The Lincoln Family consisted of Abraham Lincoln and his wife, Mary Todd, and their four sons in order of birth; Robert Todd (1843-1926), Edward Baker (1846-1850), William Wallace (1850-1862) and Thomas, “Tad,” III (1853-1871).
Robert Todd Lincoln was Abraham and Mary’s oldest son and the only one to survive into adulthood. After completing his undergrad degree, he received a commission as a captain in the U.S. army, serving in U.S. Grant’s personal staff. He didn’t see much combat, although he did get a view of history, Robert was present as part of Grant’s junior staff at Robert E. Lee’s surrender at Appomattox Court House.
The most incredible series of events in Robert’s life were difficult for him to understand. He questioned: why was I connected to all three events? He was connected to the assassination of three U.S. Presidents. In 1881, he became Secretary of War to newly inaugurated James A. Garfield. He stood and witnessed the shooting of President Garfield by one Charles Guiteau. Twenty years later in 1901, Lincoln traveled to Buffalo at the invitation of President William McKinley to attend the Pan Am Exposition. Robert was on his way to meet the President McKinley when anarchist Leon Czolgosz shot the president twice at close range.
Finally, and most traumatic, Robert was invited in April of 1865 to Ford’s Theater to see “Our American Cousin,” of which he declined. Robert Todd did not witnessed the shooting of his father, although he was at his father’s bedside until he passed away the next morning.
On the brighter side, he was appointed as Secretary of War under Garfield and Chester A. Arthur, and had a four year term as minister to Great Britain under President Benjamin Harrison. He made his fortune as general counsel to the Pullman Palace Car Company, and later became its president. He lived out his life living in Manchester, Vermont.
Little is known about the Lincoln’s second son, Edward “Eddie” Baker who died a month before his fourth birthday. Using modern medical knowledge, it is suggested that he died from thyroid cancer. Eddie’s thick, asymmetric lower lip is a sign of the cancer. Eddie was buried at Hutchinson’s Cemetery in Springfield, Illinois.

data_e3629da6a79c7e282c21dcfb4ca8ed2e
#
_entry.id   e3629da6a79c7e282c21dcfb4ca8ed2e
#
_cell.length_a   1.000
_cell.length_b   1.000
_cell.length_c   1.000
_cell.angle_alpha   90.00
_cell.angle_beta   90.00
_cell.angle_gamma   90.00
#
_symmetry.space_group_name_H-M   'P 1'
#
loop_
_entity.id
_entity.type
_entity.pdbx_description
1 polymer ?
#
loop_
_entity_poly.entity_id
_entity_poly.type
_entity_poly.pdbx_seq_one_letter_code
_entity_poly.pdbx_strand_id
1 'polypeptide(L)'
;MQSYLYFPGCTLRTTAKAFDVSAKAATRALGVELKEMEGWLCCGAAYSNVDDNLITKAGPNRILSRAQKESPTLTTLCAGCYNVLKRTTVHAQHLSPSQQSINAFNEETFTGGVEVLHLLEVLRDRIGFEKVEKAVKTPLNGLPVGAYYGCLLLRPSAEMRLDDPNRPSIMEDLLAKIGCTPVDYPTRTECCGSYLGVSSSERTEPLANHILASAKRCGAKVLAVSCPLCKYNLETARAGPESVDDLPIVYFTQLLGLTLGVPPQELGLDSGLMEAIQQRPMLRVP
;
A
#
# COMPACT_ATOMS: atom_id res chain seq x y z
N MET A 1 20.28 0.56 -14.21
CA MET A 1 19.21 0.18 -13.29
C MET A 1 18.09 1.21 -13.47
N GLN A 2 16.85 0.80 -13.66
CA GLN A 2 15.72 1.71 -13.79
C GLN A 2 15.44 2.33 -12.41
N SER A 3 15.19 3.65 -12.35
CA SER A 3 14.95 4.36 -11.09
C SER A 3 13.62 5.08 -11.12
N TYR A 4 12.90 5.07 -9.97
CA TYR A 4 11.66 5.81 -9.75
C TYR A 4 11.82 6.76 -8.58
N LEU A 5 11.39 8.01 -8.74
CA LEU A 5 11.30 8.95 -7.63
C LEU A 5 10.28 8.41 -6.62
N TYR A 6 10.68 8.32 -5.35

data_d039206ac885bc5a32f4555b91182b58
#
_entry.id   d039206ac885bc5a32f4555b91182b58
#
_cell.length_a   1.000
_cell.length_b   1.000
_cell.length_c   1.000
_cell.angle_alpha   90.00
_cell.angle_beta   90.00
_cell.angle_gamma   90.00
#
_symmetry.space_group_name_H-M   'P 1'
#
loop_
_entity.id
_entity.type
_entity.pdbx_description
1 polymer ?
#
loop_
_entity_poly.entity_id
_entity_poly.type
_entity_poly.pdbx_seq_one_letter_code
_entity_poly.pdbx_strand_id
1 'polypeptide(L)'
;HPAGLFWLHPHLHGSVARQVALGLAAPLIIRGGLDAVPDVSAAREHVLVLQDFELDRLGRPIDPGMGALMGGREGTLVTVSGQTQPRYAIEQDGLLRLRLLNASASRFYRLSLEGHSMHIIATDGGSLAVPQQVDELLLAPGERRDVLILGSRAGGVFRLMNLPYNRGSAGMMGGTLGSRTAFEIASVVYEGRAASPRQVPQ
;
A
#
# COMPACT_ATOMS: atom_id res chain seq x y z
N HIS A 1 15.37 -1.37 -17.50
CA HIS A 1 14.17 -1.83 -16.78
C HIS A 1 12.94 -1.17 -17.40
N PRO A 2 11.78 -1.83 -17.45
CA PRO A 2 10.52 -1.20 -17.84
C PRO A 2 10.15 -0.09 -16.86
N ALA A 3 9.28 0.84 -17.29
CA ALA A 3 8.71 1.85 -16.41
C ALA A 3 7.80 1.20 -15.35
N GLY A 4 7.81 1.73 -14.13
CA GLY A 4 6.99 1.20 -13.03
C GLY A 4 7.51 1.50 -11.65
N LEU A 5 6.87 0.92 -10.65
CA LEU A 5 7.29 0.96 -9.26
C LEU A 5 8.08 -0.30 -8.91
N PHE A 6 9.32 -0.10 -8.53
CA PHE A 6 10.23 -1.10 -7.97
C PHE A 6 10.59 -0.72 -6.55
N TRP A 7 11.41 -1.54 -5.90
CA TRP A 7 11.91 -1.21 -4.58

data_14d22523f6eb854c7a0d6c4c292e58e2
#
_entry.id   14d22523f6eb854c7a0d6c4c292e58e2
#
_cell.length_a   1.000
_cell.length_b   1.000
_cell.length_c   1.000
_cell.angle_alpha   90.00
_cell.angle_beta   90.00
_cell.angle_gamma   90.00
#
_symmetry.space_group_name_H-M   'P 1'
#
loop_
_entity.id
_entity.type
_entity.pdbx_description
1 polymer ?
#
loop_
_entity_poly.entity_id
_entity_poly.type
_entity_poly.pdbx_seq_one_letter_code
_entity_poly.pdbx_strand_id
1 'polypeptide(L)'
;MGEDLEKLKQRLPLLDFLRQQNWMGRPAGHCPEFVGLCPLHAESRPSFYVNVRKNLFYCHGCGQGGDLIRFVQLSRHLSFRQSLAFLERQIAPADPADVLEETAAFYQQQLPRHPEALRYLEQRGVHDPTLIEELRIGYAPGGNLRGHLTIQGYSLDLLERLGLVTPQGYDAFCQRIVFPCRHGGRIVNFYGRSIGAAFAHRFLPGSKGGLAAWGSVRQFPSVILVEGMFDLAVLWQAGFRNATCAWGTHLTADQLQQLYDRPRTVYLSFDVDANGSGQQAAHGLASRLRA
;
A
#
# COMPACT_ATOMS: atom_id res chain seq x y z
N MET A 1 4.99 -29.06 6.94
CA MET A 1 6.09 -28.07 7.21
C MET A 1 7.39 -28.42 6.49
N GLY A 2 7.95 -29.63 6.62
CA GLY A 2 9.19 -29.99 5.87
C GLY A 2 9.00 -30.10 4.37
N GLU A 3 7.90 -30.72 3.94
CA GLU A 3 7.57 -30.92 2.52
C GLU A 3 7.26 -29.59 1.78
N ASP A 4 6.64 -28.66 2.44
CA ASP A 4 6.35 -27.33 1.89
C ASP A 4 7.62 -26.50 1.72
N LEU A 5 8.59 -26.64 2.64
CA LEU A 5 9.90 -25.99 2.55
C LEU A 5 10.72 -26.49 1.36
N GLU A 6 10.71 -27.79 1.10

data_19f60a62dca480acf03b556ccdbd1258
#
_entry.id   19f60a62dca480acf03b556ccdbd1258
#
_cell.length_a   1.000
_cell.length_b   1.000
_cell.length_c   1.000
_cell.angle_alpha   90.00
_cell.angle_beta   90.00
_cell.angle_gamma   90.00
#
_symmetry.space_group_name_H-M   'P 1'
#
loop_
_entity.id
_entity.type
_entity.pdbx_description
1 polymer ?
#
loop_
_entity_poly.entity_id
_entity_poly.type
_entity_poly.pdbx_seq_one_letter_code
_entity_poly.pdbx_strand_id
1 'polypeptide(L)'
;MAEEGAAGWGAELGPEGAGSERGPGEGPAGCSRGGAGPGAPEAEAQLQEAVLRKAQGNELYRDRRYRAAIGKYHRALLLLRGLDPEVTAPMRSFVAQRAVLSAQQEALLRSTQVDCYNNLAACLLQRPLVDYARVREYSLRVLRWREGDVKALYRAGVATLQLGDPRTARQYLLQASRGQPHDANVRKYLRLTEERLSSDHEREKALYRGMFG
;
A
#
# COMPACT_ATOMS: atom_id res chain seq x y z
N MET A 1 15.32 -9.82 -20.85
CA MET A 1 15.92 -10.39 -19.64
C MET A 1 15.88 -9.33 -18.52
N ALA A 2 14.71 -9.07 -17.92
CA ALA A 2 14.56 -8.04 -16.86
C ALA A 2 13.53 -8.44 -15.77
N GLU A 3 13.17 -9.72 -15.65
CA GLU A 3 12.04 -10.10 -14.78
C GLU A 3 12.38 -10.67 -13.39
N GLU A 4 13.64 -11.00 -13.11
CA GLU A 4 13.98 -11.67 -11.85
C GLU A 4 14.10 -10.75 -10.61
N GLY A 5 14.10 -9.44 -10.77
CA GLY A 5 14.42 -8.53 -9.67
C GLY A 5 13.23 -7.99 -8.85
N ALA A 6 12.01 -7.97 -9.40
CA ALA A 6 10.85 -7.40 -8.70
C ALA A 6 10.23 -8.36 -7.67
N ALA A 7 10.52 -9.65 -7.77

William Wallace, “Willie” Lincoln was the third son of the Lincoln’s. He was named after Mary’s brother-in-law, Dr. William Wallace. Willie and Tad became ill in early 1862 while in the White House. Willie’s condition worsened, he had contracted typhoid fever from drinking contaminated water from the Potomac River. Willie gradually weakened, as his parents spent endless hours at his bedside. On Thursday, February 20, 1862, at 5:00 p.m. Willie died. Abraham said, “My poor boy. He was too good for this earth. God has called him home. I know that he is much better off in heaven, but then we loved him so much. It is hard, hard to have him die!”
Thomas “Tad” Lincoln III was the fourth and youngest son of the Lincoln’s. Tad was born with a form of cleft lip and palate, causing him speech problems throughout his life. He had a lisp and delivered his words rapidly and unintelligibly. For example, he called his father “Papa Day” instead of “Papa Dear.” During the time his father was alive, Tad was impulsive, unrestrained, and did not attend school, numerous tutors for Tad quit in frustration.
After the death of his father, Tad said, “…Pa is dead. I can hardly believe that I will never see him again….I must learn to take care of myself now. … I am not a president’s son now… ”
On Saturday morning, July 15, 1871, Tad Lincoln died at the age of 18. The cause of death has been variously referred to as tuberculosis, a pleuristic attack, pneumonia, or congestive heart failure. Lincoln’s death occurred at the Clifton House hotel in Chicago.
The Lincoln’s made an unforgettable impression on the American people by being a living example of a kind, loving, and considerate family.